Gender Inequities in Household Labor Predict Lower Sexual Desire in Women Partnered with Men

Arch Sex Behav. 2022 Nov;51(8):3847-3870. doi: 10.1007/s10508-022-02397-2. Epub 2022 Sep 16.


Low sexual desire in women is usually studied as a problem, one that is located within women. However, other possibilities exist, including known gender inequities related to heteronormative gender roles. In this study, we provide the first test of the theory that heteronormativity is related to low sexual desire in women partnered with men, focusing specifically on inequities in the division of household labor. In two studies with women who were partnered with men and had children (Study 1, N = 677; Study 2, N = 396), performing a large proportion of household labor was associated with significantly lower sexual desire for a partner. Together, the results suggest that this association was mediated by both perceiving the partner as a dependent and perceiving the division of labor as unfair. These results support the heteronormativity theory of low sexual desire in women partnered with men, and show that gender inequities are important, though understudied, contributors to low desire in women partnered with men.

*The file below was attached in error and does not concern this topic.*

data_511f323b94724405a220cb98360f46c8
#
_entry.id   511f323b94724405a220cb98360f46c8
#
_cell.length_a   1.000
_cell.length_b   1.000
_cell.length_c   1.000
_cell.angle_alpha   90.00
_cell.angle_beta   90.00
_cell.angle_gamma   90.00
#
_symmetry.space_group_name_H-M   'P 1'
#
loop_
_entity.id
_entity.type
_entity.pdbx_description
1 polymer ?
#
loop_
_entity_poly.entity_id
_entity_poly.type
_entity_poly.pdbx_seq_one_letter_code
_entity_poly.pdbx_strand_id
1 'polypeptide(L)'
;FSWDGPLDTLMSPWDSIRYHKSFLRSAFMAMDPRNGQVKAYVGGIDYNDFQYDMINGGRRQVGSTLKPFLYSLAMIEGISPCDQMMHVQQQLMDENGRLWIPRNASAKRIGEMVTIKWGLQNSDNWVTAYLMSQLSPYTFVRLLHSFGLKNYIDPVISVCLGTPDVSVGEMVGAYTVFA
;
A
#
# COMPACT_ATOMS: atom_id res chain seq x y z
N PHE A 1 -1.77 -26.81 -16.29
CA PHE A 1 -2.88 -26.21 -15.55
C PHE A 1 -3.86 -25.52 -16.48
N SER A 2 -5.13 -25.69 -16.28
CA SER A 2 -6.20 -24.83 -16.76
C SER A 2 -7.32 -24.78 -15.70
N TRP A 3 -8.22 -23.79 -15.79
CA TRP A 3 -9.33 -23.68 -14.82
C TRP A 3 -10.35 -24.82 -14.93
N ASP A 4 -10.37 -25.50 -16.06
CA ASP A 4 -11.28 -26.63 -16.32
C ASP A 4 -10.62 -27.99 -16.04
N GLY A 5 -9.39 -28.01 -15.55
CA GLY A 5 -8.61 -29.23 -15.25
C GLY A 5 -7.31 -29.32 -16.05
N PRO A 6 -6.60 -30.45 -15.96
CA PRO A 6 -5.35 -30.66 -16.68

Keywords: Desire; Gender inequity; Heteronormativity; Household labor.

Publication types

  • Research Support, Non-U.S. Gov't

MeSH terms

  • Child
  • Family Characteristics
  • Female
  • Gender Identity
  • Humans
  • Libido*
  • Male
  • Sexual Behavior*
  • Sexual Partners